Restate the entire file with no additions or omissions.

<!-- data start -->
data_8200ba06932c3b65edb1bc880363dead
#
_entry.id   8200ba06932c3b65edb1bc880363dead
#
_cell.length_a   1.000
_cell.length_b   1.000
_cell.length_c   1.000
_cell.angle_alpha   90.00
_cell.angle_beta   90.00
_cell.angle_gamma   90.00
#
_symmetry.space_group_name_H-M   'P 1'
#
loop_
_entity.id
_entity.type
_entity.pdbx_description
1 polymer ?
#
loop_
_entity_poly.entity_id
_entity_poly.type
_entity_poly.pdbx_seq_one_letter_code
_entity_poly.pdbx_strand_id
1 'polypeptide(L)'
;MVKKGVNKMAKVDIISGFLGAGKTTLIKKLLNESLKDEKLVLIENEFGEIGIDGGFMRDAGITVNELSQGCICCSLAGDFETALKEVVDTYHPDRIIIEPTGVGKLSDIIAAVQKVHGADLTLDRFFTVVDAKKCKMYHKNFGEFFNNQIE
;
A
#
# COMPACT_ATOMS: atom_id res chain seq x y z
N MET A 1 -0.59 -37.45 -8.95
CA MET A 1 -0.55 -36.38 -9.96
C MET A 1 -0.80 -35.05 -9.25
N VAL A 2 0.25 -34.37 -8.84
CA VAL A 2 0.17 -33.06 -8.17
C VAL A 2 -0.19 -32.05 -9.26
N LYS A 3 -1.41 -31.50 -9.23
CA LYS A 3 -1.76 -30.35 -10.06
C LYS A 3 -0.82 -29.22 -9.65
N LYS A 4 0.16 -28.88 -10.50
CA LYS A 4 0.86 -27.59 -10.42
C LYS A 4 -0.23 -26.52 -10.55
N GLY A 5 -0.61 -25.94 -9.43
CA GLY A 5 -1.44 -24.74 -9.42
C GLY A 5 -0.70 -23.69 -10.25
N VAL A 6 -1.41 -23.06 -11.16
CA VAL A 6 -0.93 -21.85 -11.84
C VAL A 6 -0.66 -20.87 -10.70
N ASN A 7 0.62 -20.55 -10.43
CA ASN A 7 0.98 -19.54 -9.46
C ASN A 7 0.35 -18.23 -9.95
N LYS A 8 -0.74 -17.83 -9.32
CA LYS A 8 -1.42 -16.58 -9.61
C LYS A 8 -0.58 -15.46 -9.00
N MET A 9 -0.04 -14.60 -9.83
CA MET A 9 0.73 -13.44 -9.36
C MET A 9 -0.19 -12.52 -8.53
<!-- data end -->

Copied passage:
data_8200ba06932c3b65edb1bc880363dead
#
_entry.id   8200ba06932c3b65edb1bc880363dead
#
_cell.length_a   1.000
_cell.length_b   1.000
_cell.length_c   1.000
_cell.angle_alpha   90.00
_cell.angle_beta   90.00
_cell.angle_gamma   90.00
#
_symmetry.space_group_name_H-M   'P 1'
#
loop_
_entity.id
_entity.type
_entity.pdbx_description
1 polymer ?
#
loop_
_entity_poly.entity_id
_entity_poly.type
_entity_poly.pdbx_seq_one_letter_code
_entity_poly.pdbx_strand_id
1 'polypeptide(L)'
;MVKKGVNKMAKVDIISGFLGAGKTTLIKKLLNESLKDEKLVLIENEFGEIGIDGGFMRDAGITVNELSQGCICCSLAGDFETALKEVVDTYHPDRIIIEPTGVGKLSDIIAAVQKVHGADLTLDRFFTVVDAKKCKMYHKNFGEFFNNQIE
;
A
#
# COMPACT_ATOMS: atom_id res chain seq x y z
N MET A 1 -0.59 -37.45 -8.95
CA MET A 1 -0.55 -36.38 -9.96
C MET A 1 -0.80 -35.05 -9.25
N VAL A 2 0.25 -34.37 -8.84
CA VAL A 2 0.17 -33.06 -8.17
C VAL A 2 -0.19 -32.05 -9.26
N LYS A 3 -1.41 -31.50 -9.23
CA LYS A 3 -1.76 -30.35 -10.06
C LYS A 3 -0.82 -29.22 -9.65
N LYS A 4 0.16 -28.88 -10.50
CA LYS A 4 0.86 -27.59 -10.42
C LYS A 4 -0.23 -26.52 -10.55
N GLY A 5 -0.61 -25.94 -9.43
CA GLY A 5 -1.44 -24.74 -9.42
C GLY A 5 -0.70 -23.69 -10.25
N VAL A 6 -1.41 -23.06 -11.16
CA VAL A 6 -0.93 -21.85 -11.84
C VAL A 6 -0.66 -20.87 -10.70
N ASN A 7 0.62 -20.55 -10.43
CA ASN A 7 0.98 -19.54 -9.46
C ASN A 7 0.35 -18.23 -9.95
N LYS A 8 -0.74 -17.83 -9.32
CA LYS A 8 -1.42 -16.58 -9.61
C LYS A 8 -0.58 -15.46 -9.00
N MET A 9 -0.04 -14.60 -9.83
CA MET A 9 0.73 -13.44 -9.36
C MET A 9 -0.19 -12.52 -8.53